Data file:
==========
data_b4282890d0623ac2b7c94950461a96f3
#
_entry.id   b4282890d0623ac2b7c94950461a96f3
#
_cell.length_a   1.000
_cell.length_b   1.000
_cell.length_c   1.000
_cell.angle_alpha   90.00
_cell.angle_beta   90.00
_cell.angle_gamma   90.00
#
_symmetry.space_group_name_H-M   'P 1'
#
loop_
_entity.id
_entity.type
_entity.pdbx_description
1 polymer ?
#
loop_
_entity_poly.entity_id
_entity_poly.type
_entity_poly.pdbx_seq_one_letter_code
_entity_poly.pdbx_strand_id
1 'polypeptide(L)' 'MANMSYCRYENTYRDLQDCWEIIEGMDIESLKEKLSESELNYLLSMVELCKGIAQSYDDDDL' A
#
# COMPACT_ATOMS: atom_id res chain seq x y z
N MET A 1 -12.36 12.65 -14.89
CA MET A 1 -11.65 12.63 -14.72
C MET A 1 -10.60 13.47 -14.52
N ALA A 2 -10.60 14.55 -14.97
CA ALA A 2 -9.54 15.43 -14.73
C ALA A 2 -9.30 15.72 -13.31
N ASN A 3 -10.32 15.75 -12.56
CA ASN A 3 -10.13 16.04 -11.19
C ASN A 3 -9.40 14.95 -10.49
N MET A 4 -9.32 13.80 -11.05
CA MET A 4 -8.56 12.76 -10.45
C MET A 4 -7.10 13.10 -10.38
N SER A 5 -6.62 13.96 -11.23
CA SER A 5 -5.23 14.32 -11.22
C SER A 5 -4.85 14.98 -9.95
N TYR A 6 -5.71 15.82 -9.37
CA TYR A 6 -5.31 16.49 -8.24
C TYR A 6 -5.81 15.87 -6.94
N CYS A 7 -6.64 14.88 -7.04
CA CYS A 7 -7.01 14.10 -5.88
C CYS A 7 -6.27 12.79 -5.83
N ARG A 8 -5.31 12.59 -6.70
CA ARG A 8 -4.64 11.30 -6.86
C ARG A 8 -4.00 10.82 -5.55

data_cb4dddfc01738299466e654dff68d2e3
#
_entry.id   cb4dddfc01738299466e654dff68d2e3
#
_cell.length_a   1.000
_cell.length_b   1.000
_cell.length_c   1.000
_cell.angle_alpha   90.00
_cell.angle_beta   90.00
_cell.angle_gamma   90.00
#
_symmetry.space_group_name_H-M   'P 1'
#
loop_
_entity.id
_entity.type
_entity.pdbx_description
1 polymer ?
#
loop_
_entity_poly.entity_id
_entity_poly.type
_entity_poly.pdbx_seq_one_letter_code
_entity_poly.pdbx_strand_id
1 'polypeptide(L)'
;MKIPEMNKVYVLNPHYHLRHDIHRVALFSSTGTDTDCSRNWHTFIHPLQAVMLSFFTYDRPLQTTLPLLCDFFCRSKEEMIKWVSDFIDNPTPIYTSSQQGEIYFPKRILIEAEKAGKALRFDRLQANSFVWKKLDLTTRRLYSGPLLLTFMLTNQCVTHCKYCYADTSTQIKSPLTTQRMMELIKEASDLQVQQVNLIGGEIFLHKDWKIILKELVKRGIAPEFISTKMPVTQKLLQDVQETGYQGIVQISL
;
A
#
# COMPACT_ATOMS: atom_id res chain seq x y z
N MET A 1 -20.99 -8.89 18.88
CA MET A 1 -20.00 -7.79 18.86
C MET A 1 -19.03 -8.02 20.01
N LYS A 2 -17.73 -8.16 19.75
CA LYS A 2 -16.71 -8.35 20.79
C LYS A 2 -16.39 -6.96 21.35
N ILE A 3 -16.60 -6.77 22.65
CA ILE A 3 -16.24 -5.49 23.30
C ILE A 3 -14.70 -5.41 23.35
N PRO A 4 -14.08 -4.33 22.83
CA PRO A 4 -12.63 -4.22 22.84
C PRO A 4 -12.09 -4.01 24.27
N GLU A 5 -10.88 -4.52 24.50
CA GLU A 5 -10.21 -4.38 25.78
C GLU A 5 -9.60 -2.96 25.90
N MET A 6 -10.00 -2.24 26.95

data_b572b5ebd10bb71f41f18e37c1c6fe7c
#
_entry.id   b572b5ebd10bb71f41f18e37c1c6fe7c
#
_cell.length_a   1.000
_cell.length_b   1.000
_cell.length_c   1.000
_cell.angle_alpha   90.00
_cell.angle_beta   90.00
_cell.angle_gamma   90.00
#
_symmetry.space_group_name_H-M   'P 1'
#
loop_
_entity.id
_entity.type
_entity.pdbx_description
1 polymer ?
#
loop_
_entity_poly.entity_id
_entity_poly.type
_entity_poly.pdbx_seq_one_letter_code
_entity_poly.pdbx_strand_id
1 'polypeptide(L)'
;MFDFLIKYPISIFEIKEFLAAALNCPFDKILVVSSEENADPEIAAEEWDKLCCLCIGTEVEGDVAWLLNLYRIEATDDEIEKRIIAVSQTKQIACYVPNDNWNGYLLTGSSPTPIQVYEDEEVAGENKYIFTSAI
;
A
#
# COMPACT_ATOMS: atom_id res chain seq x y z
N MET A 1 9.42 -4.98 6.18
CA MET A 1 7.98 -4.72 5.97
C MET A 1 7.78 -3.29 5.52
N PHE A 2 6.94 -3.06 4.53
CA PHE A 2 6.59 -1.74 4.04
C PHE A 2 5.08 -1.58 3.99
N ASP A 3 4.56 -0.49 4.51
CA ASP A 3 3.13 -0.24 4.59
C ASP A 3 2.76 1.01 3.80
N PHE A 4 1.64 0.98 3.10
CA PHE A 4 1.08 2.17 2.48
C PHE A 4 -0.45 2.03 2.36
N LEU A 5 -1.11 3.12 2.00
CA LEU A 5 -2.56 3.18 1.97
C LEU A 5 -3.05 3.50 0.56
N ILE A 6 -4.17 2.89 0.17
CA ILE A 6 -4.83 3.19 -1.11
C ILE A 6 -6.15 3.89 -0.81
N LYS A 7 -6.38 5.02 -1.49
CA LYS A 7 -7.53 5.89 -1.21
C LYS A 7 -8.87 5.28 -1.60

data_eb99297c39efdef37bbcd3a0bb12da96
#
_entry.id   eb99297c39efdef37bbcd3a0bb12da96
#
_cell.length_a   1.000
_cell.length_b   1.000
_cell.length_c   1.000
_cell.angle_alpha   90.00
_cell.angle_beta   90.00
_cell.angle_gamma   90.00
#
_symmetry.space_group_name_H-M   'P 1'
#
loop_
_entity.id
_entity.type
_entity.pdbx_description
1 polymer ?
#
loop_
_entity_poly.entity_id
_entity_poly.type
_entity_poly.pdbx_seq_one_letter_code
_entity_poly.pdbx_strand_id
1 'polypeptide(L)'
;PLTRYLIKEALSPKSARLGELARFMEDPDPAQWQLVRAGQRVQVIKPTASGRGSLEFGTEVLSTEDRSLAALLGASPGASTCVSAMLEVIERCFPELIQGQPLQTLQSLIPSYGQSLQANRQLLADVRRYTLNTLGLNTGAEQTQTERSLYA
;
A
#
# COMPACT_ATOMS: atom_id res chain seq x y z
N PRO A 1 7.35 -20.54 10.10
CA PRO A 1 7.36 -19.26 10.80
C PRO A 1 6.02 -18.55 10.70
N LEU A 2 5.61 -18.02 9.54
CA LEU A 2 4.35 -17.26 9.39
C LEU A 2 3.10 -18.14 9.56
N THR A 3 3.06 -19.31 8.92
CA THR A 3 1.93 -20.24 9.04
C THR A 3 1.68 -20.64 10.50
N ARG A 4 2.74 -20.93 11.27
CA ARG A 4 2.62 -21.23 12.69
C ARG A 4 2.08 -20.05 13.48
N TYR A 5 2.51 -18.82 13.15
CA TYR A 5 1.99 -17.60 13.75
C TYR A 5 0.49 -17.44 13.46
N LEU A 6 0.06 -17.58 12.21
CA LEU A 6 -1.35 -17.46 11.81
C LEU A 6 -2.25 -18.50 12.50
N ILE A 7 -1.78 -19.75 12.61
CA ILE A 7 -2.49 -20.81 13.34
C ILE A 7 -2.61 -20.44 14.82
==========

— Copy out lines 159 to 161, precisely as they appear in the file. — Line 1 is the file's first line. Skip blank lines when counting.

#
_symmetry.space_group_name_H-M   'P 1'
#